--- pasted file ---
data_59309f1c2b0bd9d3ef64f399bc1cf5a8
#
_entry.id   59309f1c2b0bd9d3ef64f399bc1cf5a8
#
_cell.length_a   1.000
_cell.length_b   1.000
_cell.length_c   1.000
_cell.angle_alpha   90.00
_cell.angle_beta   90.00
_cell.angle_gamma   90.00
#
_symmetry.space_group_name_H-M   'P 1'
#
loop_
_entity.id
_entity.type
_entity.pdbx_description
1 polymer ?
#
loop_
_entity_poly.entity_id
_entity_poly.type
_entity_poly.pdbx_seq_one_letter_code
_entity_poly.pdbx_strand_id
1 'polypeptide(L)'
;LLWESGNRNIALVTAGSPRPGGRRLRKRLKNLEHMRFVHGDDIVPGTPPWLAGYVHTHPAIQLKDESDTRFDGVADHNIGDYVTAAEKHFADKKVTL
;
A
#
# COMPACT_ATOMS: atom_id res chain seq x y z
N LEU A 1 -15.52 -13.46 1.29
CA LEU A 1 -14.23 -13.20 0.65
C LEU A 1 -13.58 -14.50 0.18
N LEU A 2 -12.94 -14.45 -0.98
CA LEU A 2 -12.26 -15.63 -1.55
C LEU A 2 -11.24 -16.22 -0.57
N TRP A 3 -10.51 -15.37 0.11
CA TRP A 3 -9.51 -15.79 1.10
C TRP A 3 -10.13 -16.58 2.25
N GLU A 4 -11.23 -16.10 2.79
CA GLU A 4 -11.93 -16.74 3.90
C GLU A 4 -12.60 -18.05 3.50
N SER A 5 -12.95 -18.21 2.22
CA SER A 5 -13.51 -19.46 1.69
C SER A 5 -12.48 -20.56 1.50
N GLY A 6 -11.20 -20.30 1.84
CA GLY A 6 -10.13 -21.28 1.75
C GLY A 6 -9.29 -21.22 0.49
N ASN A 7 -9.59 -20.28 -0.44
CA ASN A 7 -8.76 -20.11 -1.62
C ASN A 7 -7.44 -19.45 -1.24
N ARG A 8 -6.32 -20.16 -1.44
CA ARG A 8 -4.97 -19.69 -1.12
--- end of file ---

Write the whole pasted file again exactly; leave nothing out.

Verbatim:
data_59309f1c2b0bd9d3ef64f399bc1cf5a8
#
_entry.id   59309f1c2b0bd9d3ef64f399bc1cf5a8
#
_cell.length_a   1.000
_cell.length_b   1.000
_cell.length_c   1.000
_cell.angle_alpha   90.00
_cell.angle_beta   90.00
_cell.angle_gamma   90.00
#
_symmetry.space_group_name_H-M   'P 1'
#
loop_
_entity.id
_entity.type
_entity.pdbx_description
1 polymer ?
#
loop_
_entity_poly.entity_id
_entity_poly.type
_entity_poly.pdbx_seq_one_letter_code
_entity_poly.pdbx_strand_id
1 'polypeptide(L)'
;LLWESGNRNIALVTAGSPRPGGRRLRKRLKNLEHMRFVHGDDIVPGTPPWLAGYVHTHPAIQLKDESDTRFDGVADHNIGDYVTAAEKHFADKKVTL
;
A
#
# COMPACT_ATOMS: atom_id res chain seq x y z
N LEU A 1 -15.52 -13.46 1.29
CA LEU A 1 -14.23 -13.20 0.65
C LEU A 1 -13.58 -14.50 0.18
N LEU A 2 -12.94 -14.45 -0.98
CA LEU A 2 -12.26 -15.63 -1.55
C LEU A 2 -11.24 -16.22 -0.57
N TRP A 3 -10.51 -15.37 0.11
CA TRP A 3 -9.51 -15.79 1.10
C TRP A 3 -10.13 -16.58 2.25
N GLU A 4 -11.23 -16.10 2.79
CA GLU A 4 -11.93 -16.74 3.90
C GLU A 4 -12.60 -18.05 3.50
N SER A 5 -12.95 -18.21 2.22
CA SER A 5 -13.51 -19.46 1.69
C SER A 5 -12.48 -20.56 1.50
N GLY A 6 -11.20 -20.30 1.84
CA GLY A 6 -10.13 -21.28 1.75
C GLY A 6 -9.29 -21.22 0.49
N ASN A 7 -9.59 -20.28 -0.44
CA ASN A 7 -8.76 -20.11 -1.62
C ASN A 7 -7.44 -19.45 -1.24
N ARG A 8 -6.32 -20.16 -1.44
CA ARG A 8 -4.97 -19.69 -1.12